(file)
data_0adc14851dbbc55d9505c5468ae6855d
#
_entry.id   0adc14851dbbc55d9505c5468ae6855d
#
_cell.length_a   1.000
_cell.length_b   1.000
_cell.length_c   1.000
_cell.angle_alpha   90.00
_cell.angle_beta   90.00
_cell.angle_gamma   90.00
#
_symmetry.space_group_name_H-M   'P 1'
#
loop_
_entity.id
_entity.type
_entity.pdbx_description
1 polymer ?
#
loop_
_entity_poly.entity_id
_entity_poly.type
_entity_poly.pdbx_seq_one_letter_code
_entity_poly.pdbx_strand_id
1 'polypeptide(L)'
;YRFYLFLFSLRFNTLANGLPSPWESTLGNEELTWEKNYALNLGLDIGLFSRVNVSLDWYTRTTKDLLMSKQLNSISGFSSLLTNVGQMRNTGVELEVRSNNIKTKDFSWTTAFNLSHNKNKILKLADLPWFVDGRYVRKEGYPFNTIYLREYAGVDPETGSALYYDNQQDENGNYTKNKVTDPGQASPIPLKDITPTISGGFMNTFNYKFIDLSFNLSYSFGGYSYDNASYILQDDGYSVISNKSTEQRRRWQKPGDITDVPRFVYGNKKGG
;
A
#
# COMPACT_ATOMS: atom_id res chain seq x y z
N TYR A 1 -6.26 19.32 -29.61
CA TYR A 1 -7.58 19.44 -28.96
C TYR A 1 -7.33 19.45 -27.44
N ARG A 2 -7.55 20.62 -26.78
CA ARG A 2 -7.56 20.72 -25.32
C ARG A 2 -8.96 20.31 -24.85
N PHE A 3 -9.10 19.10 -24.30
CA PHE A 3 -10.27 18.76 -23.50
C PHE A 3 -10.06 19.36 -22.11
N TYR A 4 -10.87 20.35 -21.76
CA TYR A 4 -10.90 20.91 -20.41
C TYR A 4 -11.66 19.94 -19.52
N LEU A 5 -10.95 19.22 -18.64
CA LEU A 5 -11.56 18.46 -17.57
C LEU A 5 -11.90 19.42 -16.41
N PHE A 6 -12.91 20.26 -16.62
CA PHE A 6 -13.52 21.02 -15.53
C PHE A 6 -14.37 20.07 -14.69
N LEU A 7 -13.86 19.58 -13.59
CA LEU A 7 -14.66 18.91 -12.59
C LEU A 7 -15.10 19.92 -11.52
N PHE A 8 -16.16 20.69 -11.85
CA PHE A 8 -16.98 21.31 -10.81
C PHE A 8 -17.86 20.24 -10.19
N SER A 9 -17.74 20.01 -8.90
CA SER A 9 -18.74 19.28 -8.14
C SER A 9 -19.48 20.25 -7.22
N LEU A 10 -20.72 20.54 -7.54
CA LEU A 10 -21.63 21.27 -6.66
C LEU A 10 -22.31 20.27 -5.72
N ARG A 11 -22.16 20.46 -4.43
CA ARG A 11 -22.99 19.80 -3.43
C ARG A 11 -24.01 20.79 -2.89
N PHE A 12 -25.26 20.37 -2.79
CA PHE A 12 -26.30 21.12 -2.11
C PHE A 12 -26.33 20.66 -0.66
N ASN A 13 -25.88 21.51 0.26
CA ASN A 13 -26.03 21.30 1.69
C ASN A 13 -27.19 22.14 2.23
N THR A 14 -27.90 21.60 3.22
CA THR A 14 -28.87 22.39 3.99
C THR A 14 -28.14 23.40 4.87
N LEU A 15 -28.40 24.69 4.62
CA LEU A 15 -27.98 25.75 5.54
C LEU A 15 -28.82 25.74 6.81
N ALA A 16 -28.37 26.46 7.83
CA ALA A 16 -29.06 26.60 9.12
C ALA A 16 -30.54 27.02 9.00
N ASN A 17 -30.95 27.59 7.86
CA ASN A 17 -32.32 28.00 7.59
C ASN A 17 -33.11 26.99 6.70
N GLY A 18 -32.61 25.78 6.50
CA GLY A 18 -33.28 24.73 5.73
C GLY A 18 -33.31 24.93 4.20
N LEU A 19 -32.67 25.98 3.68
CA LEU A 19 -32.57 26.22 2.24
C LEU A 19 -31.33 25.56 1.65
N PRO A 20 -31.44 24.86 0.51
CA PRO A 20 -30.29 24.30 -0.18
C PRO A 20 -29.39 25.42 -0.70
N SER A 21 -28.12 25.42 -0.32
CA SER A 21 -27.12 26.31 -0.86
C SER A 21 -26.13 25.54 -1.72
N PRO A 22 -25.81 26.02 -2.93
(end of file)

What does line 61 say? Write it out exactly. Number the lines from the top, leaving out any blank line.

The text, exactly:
N ARG A 11 -22.16 20.46 -4.43